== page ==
It’s something extraordinary, you could say. Richard Mille, the nec plus ultra horologist, known for the most innovative and technologically-advanced timepieces, is now courting an emerging and increasingly influential group of watch enthusiasts: women who want it all — beautiful, bejewelled timepieces fused with cutting-edge technology and horological complications. Gone are the days when it was all about the aesthetics. No, no, no. Women are leading the vanguard and ravenous for the most complicated pieces, challenging watchmakers around the world to up their game when it comes to timepieces that marry beauty, craftsmanship, artistry and innovation.
Over an intimate dinner for 100 in Paris recently, at the celebrated neo-chic Monsieur Bleu restaurant, in the shadow of the Eiffel Tower to one side and the Palais Tokyo museum of art to the other, host Richard Mille certainly chose a fitting location whereby the restaurant’s famously high Art Deco ceiling gave away subtle hints as to the end design of its highly-anticipated new ladies’ collection — the RM71-01 Automatic Tourbillon Talisman.
The use of talismans, after all, is nothing new. Since time immemorial, from the Mesopotamians to the dynasties of Carthage and ancient Khmer with their amulets to modern-day Turkish blue eyes called nazar boncugu, universal om symbols or perhaps the hamsa, shaped after the hand of the Prophet’s daughter, Fatima, the wearing of these symbols of luck, protection and beauty has transcended the ages. And it is fitting that this should be the inspiration and name for such a dazzling new collection as it marks several milestones, firstly, the debut of Cécile Guenat as Richard Mille’s ladies’ collection director, and also the unveiling of the maison’s first-ever automatic tourbillon movement developed in-house, the calibre CRMT1. For those unfamiliar with her name, Guenat is the daughter of Mille’s longtime friend and partner, Dominique, and is herself an eminent jeweller.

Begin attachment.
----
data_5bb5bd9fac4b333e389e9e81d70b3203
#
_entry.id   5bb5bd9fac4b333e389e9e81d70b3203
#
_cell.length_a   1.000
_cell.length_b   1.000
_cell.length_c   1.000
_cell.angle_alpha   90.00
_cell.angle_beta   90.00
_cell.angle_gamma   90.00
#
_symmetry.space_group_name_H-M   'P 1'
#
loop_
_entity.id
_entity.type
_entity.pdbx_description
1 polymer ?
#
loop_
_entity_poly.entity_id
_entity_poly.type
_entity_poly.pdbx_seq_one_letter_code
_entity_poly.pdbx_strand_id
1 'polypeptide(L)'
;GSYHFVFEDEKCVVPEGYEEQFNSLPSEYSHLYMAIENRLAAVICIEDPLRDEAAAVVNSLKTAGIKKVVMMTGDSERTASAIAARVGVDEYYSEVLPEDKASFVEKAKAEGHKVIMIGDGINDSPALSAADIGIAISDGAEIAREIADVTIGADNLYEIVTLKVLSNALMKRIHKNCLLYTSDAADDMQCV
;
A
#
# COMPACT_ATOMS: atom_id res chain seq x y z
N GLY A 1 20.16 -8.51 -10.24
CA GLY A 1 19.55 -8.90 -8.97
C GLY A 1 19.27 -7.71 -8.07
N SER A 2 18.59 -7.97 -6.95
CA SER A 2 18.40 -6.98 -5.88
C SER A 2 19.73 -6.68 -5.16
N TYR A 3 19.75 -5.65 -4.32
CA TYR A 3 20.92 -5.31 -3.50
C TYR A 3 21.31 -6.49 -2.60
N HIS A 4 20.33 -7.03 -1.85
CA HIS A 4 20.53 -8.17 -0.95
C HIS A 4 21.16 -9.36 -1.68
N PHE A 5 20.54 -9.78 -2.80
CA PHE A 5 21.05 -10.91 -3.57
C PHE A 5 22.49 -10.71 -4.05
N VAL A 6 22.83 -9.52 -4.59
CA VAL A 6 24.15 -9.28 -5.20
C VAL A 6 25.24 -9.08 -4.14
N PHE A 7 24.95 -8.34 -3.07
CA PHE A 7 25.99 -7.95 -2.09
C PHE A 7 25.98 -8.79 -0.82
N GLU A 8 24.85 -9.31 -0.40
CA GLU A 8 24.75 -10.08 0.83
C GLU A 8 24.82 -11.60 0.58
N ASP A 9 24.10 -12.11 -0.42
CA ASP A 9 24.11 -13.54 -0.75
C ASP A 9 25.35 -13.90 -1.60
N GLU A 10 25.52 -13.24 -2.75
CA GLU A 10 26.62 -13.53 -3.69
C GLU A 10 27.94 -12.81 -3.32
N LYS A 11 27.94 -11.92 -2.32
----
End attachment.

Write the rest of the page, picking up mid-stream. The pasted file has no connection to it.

“We are known for our incredibly technical, high performance watches that draw inspiration from the automotive and aeronautics industries, even though women’s watches have represented a considerable percentage of our sales for several years now. That said, we needed a modern, creative and talented young woman to inject new energy into our status quo and take the women’s collection to new heights. It is Cécile who met this challenge by overcoming technical obstacles, freeing herself from consensus and establishing a unique and resolutely contemporary style,” says Mille.
When the timepieces were finally revealed after dinner, the eagerly-assembled guests enthusiastically applauded the suite of 10 variations, each available only in a limited edition of just five pieces. At first glance, the attention is arrested, first, by the visage. No expense was spared and the finest gemstones were used to adorn the new RM71-01 Automatic Tourbillon Talisman in designs that seem inspired by primitive art as well as Art Deco. “My work is the fruit of very different influences,” says Guenat. “In designing this collection, I drew not only on Art Deco but on the tribal arts — masks and African sculptures — whose impact on all great modern and contemporary artists has been enormous.”